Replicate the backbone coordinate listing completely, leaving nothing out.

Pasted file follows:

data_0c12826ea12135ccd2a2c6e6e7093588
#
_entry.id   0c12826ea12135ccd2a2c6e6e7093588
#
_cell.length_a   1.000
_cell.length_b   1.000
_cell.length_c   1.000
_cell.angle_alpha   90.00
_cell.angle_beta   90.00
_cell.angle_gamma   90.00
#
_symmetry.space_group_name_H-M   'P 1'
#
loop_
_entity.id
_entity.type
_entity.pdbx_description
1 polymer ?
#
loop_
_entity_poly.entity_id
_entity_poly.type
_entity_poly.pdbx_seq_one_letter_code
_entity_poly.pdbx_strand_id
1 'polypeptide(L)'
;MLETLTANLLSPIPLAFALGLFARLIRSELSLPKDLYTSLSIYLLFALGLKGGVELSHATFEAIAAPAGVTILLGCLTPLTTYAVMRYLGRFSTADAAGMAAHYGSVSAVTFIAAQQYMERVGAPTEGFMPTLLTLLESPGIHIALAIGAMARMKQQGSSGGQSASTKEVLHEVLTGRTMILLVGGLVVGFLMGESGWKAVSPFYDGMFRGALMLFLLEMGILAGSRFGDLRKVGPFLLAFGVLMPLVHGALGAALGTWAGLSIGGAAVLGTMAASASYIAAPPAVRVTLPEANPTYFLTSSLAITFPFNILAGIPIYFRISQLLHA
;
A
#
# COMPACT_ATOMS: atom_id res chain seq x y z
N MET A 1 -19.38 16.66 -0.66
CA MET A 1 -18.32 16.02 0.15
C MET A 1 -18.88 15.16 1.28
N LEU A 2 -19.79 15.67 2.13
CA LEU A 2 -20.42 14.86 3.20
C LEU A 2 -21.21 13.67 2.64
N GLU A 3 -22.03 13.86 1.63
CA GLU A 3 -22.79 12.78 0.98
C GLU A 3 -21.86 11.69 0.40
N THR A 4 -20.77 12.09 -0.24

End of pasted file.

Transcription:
data_0c12826ea12135ccd2a2c6e6e7093588
#
_entry.id   0c12826ea12135ccd2a2c6e6e7093588
#
_cell.length_a   1.000
_cell.length_b   1.000
_cell.length_c   1.000
_cell.angle_alpha   90.00
_cell.angle_beta   90.00
_cell.angle_gamma   90.00
#
_symmetry.space_group_name_H-M   'P 1'
#
loop_
_entity.id
_entity.type
_entity.pdbx_description
1 polymer ?
#
loop_
_entity_poly.entity_id
_entity_poly.type
_entity_poly.pdbx_seq_one_letter_code
_entity_poly.pdbx_strand_id
1 'polypeptide(L)'
;MLETLTANLLSPIPLAFALGLFARLIRSELSLPKDLYTSLSIYLLFALGLKGGVELSHATFEAIAAPAGVTILLGCLTPLTTYAVMRYLGRFSTADAAGMAAHYGSVSAVTFIAAQQYMERVGAPTEGFMPTLLTLLESPGIHIALAIGAMARMKQQGSSGGQSASTKEVLHEVLTGRTMILLVGGLVVGFLMGESGWKAVSPFYDGMFRGALMLFLLEMGILAGSRFGDLRKVGPFLLAFGVLMPLVHGALGAALGTWAGLSIGGAAVLGTMAASASYIAAPPAVRVTLPEANPTYFLTSSLAITFPFNILAGIPIYFRISQLLHA
;
A
#
# COMPACT_ATOMS: atom_id res chain seq x y z
N MET A 1 -19.38 16.66 -0.66
CA MET A 1 -18.32 16.02 0.15
C MET A 1 -18.88 15.16 1.28
N LEU A 2 -19.79 15.67 2.13
CA LEU A 2 -20.42 14.86 3.20
C LEU A 2 -21.21 13.67 2.64
N GLU A 3 -22.03 13.86 1.63
CA GLU A 3 -22.79 12.78 0.98
C GLU A 3 -21.86 11.69 0.40
N THR A 4 -20.77 12.09 -0.24